Finance Bill 2019-20 amended the Central Goods and Services Tax (CGST) Act with retrospective effect by inserting a new proviso in section 50(1) to calculate the interest on delayed GST payment.
This amendment has created an arbitrary and unlawful differentiation — when arriving at the net GST cash tax liability — between the balance in the electronic cash register (ECR) due to input tax credit (ITC) and the balance in the electronic credit register (ECrR) due on cash paid to the exchequer’s account.
It is illogical that the interpretation of the words ‘net cash tax liability’ excludes cash already received but includes cash yet to be received (input tax credit) by the exchequer.
The GST delayed payment interest clause is one-sided and varies greatly from the Income Tax Act. For example, if you deposit any income tax, even part payment, with challan, it is considered tax paid. Unfortunately, this is not valid in GST. First you must deposit the tax due in full, file the monthly return GSTR 3B, and adjust the cash deposited in the GST portal, and only then is the GST liability seen to be discharged. Till then, the cash deposited by the taxpayer to the exchequer is considered interest-free deposit. The government gets to have the cake and eat it too.
The Jharkhand High Court delivered a crucial judgement on October 18, 2022, on a writ filed by RSB Transmissions (India) Pvt Ltd, and confirmed that under the current scheme of the CGST Act, any cash deposit in the ECR prior to the due date of filing GSTR 3B return does not amount to discharge of tax liability.
This is the correct interpretation of GST laws, aligned with the judgement of the Madras High Court in the Yamaha Motors case.
However, the judgement has dealt wrongly with the petitioner’s prayer to declare the provisions of section 50(1) of the CGST Act as contradictory, arbitrary, unreasonable and violative of article 14 and article 19(1)(g) of the Constitution and wrongly concluded, based on incorrect facts.
Para 15 of the judgement says, “there is a distinction, so far as ITC available in the ECrR and cash deposit in ECR is concerned. As such, cash is in the nature of deposit in the ECR, whereas ITC is available in favour of the assessee on account of tax already paid.”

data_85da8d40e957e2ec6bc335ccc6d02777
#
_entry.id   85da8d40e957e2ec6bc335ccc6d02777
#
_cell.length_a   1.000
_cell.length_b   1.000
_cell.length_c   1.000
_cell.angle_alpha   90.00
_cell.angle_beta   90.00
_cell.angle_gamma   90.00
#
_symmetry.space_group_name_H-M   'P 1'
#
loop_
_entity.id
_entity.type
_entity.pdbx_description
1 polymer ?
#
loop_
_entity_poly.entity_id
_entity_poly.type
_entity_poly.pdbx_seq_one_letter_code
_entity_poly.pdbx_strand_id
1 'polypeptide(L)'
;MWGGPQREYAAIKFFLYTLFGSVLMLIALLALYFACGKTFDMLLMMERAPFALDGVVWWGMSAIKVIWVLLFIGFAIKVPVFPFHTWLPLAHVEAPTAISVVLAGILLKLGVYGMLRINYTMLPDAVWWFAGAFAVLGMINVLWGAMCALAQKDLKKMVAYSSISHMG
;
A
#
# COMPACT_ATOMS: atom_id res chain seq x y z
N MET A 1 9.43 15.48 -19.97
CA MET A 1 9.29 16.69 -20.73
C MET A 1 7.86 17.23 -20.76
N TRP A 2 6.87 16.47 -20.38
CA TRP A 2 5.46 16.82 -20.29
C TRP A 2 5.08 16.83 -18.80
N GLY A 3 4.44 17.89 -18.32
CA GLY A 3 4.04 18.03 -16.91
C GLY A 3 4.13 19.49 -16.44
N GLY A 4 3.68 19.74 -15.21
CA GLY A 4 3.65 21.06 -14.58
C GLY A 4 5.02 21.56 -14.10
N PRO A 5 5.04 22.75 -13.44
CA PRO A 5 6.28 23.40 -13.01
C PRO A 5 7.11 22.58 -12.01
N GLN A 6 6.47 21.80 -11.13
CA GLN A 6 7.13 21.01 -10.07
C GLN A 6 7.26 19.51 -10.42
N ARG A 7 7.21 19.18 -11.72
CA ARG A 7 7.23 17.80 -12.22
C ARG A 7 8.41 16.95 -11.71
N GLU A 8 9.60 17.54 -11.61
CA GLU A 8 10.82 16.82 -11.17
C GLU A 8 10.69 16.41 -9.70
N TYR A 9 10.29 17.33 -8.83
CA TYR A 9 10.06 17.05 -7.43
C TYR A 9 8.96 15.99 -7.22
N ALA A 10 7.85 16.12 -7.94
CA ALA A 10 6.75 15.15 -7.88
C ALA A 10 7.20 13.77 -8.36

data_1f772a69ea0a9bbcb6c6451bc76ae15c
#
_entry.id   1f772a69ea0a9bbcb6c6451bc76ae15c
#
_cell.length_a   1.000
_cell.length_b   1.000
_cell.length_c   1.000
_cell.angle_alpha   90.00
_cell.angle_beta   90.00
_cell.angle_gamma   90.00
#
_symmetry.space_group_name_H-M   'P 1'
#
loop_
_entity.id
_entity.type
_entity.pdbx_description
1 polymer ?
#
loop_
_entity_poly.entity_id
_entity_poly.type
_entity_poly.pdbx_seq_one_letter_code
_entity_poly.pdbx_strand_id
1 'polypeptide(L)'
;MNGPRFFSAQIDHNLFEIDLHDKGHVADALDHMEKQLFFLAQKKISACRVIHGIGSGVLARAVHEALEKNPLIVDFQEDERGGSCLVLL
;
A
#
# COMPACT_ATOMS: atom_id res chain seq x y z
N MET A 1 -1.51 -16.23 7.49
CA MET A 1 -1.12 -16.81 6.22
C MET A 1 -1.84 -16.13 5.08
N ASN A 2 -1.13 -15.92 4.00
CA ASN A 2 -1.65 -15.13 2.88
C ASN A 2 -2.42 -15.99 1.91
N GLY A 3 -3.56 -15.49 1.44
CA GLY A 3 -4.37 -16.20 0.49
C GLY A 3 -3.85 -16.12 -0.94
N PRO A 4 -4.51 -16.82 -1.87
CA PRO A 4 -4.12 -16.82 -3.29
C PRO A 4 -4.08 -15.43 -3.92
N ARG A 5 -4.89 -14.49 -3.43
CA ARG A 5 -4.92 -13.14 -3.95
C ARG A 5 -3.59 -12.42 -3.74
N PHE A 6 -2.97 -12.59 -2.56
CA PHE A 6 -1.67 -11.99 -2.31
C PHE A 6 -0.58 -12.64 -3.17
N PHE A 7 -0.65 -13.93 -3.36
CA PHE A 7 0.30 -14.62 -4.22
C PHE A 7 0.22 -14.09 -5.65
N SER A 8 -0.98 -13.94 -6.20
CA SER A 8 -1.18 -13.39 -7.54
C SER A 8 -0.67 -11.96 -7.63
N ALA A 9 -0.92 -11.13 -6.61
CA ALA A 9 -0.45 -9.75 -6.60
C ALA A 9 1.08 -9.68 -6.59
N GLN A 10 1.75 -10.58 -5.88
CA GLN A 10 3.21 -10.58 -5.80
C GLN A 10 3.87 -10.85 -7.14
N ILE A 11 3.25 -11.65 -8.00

This is incorrect as the facts are exactly the opposite. ITC or credit in the ECrR is available to the assessee (buyer) as soon as the monthly GSTR 1 is filed by the supplier and, thereby, automatically appears in the GSTR 2B of the assessee. At this point, there is no requirement for the supplier to pay the tax but only admit to his outward liability. In fact, as per CGST Act, the supplier has 180 days to file his GSTR 3B return and pay the tax. Thus, the tax payment by the supplier is not connected to the ITC claim of the assessee. On the other hand, tax deposited cash is in the hands of the government and cannot be withdrawn easily.
Article 14 of the Constitution demands a reasonable classification and a rational nexus to the objectives. In this case, there is no rational basis for including ITC but excluding cash already received. Hence, the court should have struck down the section 50(1) proviso as arbitrary, irrational and, therefore, unconstitutional. But it did exactly the opposite.
It is in the interest of the government to issue a new amendment, with retrospective effect, to treat cash deposit on par with ITC because it will encourage (not discourage) early payment of GST by micro, small and medium enterprises.
(The writer is past chair, FICCI Telangana State Council)